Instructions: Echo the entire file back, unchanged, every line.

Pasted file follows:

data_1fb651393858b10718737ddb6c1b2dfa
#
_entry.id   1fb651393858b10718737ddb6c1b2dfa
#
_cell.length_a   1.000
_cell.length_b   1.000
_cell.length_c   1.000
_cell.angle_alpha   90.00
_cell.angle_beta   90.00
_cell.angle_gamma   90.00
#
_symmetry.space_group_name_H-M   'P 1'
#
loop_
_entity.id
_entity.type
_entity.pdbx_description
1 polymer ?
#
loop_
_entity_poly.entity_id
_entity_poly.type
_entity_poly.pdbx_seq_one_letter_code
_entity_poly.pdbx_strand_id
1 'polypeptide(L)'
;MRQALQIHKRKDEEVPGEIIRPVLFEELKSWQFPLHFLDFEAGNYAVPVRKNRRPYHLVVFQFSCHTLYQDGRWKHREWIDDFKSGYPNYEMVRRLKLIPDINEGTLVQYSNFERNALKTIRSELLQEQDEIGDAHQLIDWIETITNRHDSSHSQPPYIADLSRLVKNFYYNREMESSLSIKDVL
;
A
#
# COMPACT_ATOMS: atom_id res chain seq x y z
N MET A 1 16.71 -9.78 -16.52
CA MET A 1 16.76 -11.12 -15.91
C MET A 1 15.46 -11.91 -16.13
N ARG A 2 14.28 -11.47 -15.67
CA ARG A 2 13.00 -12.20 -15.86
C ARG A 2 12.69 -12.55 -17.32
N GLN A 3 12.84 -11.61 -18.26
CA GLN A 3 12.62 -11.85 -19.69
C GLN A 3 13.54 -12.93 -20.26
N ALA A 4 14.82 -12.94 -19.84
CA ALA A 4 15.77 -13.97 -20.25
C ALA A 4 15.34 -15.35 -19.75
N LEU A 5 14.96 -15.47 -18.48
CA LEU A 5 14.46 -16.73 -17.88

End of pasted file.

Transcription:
data_1fb651393858b10718737ddb6c1b2dfa
#
_entry.id   1fb651393858b10718737ddb6c1b2dfa
#
_cell.length_a   1.000
_cell.length_b   1.000
_cell.length_c   1.000
_cell.angle_alpha   90.00
_cell.angle_beta   90.00
_cell.angle_gamma   90.00
#
_symmetry.space_group_name_H-M   'P 1'
#
loop_
_entity.id
_entity.type
_entity.pdbx_description
1 polymer ?
#
loop_
_entity_poly.entity_id
_entity_poly.type
_entity_poly.pdbx_seq_one_letter_code
_entity_poly.pdbx_strand_id
1 'polypeptide(L)'
;MRQALQIHKRKDEEVPGEIIRPVLFEELKSWQFPLHFLDFEAGNYAVPVRKNRRPYHLVVFQFSCHTLYQDGRWKHREWIDDFKSGYPNYEMVRRLKLIPDINEGTLVQYSNFERNALKTIRSELLQEQDEIGDAHQLIDWIETITNRHDSSHSQPPYIADLSRLVKNFYYNREMESSLSIKDVL
;
A
#
# COMPACT_ATOMS: atom_id res chain seq x y z
N MET A 1 16.71 -9.78 -16.52
CA MET A 1 16.76 -11.12 -15.91
C MET A 1 15.46 -11.91 -16.13
N ARG A 2 14.28 -11.47 -15.67
CA ARG A 2 13.00 -12.20 -15.86
C ARG A 2 12.69 -12.55 -17.32
N GLN A 3 12.84 -11.61 -18.26
CA GLN A 3 12.62 -11.85 -19.69
C GLN A 3 13.54 -12.93 -20.26
N ALA A 4 14.82 -12.94 -19.84
CA ALA A 4 15.77 -13.97 -20.25
C ALA A 4 15.34 -15.35 -19.75
N LEU A 5 14.96 -15.47 -18.48
CA LEU A 5 14.46 -16.73 -17.88